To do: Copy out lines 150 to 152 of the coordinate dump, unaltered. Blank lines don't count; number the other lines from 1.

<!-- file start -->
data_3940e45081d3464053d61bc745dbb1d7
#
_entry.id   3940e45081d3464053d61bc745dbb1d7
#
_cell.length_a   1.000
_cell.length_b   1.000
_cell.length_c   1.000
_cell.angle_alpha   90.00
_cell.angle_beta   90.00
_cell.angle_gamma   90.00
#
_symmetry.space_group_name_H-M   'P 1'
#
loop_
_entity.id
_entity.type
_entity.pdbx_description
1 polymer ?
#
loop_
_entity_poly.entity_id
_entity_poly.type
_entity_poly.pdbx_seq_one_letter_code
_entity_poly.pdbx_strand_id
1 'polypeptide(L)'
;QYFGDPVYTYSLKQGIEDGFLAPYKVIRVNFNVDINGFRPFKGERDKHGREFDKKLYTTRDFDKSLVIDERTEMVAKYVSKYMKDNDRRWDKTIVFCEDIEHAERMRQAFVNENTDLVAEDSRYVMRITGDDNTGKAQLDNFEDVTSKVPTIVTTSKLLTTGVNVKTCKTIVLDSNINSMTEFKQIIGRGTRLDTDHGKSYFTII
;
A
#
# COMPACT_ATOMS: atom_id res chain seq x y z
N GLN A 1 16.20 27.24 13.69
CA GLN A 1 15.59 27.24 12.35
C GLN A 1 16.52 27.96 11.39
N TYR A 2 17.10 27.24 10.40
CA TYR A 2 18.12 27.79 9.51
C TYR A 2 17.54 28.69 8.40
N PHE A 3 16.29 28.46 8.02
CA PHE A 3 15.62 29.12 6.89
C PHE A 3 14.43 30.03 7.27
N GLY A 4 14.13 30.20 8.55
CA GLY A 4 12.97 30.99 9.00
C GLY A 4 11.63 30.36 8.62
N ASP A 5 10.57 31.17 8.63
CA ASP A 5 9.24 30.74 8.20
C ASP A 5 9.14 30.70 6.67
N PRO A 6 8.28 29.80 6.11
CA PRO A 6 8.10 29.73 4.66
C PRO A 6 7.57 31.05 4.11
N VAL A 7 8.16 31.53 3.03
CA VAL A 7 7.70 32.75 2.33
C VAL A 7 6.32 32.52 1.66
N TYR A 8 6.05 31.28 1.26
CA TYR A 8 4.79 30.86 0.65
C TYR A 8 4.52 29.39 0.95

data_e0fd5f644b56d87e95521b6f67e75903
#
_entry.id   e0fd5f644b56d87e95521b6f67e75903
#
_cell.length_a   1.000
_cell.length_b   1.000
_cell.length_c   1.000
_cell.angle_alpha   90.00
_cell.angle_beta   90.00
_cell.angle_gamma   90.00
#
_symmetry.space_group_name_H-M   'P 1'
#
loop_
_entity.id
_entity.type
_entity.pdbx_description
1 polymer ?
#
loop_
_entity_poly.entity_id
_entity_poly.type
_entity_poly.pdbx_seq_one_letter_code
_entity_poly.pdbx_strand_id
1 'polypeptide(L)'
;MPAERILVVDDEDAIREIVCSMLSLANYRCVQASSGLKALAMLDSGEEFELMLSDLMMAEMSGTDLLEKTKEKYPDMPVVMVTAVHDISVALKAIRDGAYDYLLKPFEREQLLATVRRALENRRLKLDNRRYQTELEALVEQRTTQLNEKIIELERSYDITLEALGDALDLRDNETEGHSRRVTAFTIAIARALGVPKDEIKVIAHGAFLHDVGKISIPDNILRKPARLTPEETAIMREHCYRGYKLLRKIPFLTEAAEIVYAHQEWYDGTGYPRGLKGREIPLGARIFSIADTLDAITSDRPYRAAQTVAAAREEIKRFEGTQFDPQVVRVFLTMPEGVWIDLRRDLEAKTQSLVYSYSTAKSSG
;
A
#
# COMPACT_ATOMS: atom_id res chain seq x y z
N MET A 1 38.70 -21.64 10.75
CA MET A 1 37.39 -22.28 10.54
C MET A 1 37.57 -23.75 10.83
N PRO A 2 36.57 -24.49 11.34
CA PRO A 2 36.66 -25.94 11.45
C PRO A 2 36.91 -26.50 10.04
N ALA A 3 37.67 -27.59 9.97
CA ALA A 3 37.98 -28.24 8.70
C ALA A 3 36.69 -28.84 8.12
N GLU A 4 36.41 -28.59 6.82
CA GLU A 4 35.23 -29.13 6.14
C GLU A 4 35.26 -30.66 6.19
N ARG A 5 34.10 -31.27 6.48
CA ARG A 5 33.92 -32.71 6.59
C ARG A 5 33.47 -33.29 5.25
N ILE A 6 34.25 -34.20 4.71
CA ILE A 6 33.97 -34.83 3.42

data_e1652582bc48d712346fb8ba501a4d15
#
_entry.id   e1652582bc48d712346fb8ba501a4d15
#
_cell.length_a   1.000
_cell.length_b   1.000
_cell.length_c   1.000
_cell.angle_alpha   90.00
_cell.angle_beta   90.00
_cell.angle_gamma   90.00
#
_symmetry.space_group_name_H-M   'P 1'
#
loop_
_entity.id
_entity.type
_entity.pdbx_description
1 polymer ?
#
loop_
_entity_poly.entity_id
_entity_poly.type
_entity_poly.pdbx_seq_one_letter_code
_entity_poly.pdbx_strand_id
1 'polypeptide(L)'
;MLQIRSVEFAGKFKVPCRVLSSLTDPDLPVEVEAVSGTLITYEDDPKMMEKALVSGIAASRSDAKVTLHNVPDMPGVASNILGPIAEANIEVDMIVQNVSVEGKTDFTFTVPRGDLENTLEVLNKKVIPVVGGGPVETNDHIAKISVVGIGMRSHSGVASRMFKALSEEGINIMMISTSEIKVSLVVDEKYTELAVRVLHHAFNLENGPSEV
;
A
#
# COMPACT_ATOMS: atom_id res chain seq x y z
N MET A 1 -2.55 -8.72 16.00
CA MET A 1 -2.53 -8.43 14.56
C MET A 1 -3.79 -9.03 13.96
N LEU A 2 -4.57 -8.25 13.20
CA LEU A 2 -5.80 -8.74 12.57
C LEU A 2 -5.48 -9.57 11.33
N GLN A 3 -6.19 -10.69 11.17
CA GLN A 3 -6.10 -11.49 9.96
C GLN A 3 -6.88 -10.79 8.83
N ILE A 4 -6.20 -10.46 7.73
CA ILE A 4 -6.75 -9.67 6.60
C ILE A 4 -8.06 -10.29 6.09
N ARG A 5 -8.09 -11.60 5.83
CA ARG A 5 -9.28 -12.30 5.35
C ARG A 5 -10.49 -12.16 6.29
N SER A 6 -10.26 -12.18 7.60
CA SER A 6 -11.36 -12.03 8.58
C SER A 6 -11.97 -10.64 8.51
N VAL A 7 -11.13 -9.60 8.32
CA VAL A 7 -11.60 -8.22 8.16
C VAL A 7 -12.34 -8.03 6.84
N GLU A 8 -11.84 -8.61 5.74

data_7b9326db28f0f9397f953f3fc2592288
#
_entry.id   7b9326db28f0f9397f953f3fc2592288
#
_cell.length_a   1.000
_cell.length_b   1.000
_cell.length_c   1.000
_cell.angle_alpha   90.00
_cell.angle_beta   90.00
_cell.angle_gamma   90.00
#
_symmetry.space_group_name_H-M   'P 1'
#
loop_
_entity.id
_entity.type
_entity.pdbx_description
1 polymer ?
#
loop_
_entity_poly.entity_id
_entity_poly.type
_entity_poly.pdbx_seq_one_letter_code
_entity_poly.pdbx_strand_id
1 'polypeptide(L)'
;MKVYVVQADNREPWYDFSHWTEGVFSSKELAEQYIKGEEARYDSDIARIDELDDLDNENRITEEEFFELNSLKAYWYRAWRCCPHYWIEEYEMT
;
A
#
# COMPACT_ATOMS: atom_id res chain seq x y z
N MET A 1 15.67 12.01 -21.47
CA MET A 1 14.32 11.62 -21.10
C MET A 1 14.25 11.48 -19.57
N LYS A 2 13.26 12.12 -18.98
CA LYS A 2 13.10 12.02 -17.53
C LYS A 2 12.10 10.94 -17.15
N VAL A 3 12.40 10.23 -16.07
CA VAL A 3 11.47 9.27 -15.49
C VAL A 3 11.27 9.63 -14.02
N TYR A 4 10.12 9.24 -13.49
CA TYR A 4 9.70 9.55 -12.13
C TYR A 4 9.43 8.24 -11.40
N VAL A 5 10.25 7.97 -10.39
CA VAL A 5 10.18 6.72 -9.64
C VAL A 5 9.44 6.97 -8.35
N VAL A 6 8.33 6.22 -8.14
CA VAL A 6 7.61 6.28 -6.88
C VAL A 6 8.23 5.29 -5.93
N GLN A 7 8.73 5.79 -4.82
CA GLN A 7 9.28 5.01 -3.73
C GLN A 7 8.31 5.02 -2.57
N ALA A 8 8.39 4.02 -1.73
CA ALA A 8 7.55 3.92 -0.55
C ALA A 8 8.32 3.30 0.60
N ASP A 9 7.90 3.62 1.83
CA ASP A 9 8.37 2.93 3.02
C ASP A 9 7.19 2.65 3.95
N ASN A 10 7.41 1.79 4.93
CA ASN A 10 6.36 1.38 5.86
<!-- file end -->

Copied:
N VAL A 7 -11.13 -9.60 8.32
CA VAL A 7 -11.60 -8.22 8.16
C VAL A 7 -12.34 -8.03 6.84